[Original reads: “OFFICIAL PHOTOGRAPH TAKEN ON THE BRITISH WESTERN FRONT IN FRANCE. A British machine gunner explains the working of his gun to American troops.”]
A personal note from Susan:
I strongly encourage you to make this trip. I have traveled with Randal Gaulke and can attest that he is knowledgeable — his particular interest is the German army, so he can give perspective from the enemy side as well as the Americans’ — and a good tour leader. You’re in France! Yes, you want to go over hill, over dale, you want to hit the dusty trail, but you also want to enjoy yourself. Like these guys.
Posted at Flickr by the National Library of Scotland: Six soldiers are standing looking into the camera. They are wearing American uniforms and hats but they are not armed or equipped. The background is mostly obscured by the soldiers and is also out of focus. Three soldiers stand in a line with a fourth just visible behind them. They are laughing and look relaxed. In front of this stands two more soldiers. The older of the two has bent his head round to talk to the younger, while his hand is round his mouth forcing him to smile.
Although there is no official caption with this photograph it does record a very personal and intimate moment amongst this group of friends. It also illustrates the strong sense of camaraderie experienced by soldiers in World War I across a very wide age range.
[Original reads: “BRITISH OFFICIAL PHOTOGRAPHS FROM THE WESTERN FRONT – AMERICANS AT THE FRONT.”]
WAR OF ATTRITION
By William Philpott
Overlook Press, 400 pp
Review by Sal Compagno, WW1HA President
The first world war has left its permanent mark on military fighting in both small and large campaigns. That war was to change the nature of fighting ever since. William Philpott has demonstrated the shift in military tactics in his recent study, War of Attrition. A British author of note, he has investigated why the first world conflict of the twentieth century was significantly different from previous wars. His focus is on the learning curve needed to end the struggle after four years of fruitless efforts.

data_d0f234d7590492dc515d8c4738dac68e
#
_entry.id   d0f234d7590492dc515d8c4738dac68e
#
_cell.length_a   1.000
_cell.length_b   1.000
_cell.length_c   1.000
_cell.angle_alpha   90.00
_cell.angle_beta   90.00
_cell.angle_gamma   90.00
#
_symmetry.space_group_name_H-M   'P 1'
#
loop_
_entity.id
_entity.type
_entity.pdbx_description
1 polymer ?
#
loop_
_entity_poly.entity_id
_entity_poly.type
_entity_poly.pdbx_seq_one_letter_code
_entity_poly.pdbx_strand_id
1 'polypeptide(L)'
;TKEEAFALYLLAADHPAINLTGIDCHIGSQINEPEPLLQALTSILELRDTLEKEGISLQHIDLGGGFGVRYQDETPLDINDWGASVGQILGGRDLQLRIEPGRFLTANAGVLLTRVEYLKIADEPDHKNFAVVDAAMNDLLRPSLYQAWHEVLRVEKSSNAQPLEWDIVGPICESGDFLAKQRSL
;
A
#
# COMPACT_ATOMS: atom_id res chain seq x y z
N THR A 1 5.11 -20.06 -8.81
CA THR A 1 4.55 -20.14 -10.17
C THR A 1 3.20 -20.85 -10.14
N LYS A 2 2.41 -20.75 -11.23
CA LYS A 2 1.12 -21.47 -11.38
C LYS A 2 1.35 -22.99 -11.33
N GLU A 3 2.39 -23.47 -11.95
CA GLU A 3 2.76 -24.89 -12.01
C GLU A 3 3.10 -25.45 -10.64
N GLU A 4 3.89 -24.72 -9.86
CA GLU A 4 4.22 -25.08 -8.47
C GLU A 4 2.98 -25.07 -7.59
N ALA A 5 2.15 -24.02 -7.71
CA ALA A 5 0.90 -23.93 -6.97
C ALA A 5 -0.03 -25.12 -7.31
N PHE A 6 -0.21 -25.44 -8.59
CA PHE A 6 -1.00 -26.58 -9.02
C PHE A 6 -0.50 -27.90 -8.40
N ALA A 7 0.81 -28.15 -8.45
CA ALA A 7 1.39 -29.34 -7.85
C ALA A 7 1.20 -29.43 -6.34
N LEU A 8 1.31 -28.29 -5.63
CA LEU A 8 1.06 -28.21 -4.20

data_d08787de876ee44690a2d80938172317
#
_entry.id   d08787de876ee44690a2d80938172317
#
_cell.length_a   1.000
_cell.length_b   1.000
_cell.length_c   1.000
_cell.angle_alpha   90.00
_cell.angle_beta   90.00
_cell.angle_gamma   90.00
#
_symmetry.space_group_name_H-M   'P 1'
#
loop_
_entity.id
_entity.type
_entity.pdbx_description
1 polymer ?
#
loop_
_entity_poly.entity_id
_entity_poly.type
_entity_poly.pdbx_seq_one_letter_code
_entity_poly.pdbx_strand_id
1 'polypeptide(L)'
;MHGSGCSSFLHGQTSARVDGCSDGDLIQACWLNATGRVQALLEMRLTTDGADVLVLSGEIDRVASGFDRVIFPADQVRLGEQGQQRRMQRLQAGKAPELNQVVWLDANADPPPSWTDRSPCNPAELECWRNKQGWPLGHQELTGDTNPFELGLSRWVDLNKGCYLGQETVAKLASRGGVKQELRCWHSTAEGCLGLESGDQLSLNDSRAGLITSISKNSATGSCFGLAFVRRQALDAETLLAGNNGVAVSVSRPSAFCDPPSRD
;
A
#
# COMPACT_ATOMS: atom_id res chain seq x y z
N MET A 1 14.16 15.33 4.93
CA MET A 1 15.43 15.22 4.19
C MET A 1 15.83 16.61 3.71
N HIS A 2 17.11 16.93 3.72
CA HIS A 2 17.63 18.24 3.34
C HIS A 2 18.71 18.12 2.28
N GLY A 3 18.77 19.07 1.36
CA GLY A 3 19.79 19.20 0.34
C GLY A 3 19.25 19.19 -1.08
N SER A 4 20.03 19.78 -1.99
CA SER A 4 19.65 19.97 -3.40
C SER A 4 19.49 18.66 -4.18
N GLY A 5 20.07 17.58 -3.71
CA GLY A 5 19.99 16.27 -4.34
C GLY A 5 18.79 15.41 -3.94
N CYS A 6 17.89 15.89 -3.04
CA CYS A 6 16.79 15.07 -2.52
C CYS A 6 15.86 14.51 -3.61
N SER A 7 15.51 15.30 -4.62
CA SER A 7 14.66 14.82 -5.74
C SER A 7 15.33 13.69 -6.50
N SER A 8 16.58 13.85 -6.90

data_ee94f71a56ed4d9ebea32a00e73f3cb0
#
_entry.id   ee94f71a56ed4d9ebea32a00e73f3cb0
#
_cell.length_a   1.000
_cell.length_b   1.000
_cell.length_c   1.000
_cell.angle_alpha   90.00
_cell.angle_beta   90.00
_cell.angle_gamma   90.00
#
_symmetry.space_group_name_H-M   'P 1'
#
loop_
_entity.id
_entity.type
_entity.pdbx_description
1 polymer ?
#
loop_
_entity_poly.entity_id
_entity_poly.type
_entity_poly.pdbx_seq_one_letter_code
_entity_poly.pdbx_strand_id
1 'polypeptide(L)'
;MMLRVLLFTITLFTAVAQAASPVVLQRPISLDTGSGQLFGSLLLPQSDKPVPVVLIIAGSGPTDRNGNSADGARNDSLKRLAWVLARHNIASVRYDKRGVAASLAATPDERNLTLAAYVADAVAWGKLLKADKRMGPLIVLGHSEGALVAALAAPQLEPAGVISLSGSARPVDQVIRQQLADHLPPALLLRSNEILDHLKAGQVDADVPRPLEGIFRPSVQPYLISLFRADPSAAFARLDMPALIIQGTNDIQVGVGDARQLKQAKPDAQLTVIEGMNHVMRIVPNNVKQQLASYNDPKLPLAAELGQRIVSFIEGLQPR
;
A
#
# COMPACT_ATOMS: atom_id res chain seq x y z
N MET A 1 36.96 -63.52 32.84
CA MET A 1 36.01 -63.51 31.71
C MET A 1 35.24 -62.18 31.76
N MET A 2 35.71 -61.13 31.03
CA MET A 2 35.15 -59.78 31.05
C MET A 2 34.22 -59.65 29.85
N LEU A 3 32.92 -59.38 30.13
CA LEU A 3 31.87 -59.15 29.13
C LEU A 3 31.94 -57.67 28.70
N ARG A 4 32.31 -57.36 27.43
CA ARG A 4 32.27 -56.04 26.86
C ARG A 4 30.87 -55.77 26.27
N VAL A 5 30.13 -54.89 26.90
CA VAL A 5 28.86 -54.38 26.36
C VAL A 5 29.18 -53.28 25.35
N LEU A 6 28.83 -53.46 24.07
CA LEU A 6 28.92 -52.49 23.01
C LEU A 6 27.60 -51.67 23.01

Philpott covers many theaters of the war, but concentrates mostly on the Western Front as this campaign defined the crucial change in military tactics. He emphasizes the long and painful lessons learned in the first two years of the war leading to an acknowledgement of the different character fighting had changed. The bloody battles of Verdun and the Somme and those of the Eastern Theater were preliminary to a conscious awareness among military minds how the war underwent a new direction. New tactics and weapons were increasingly introduced yet progress was both slow and costly.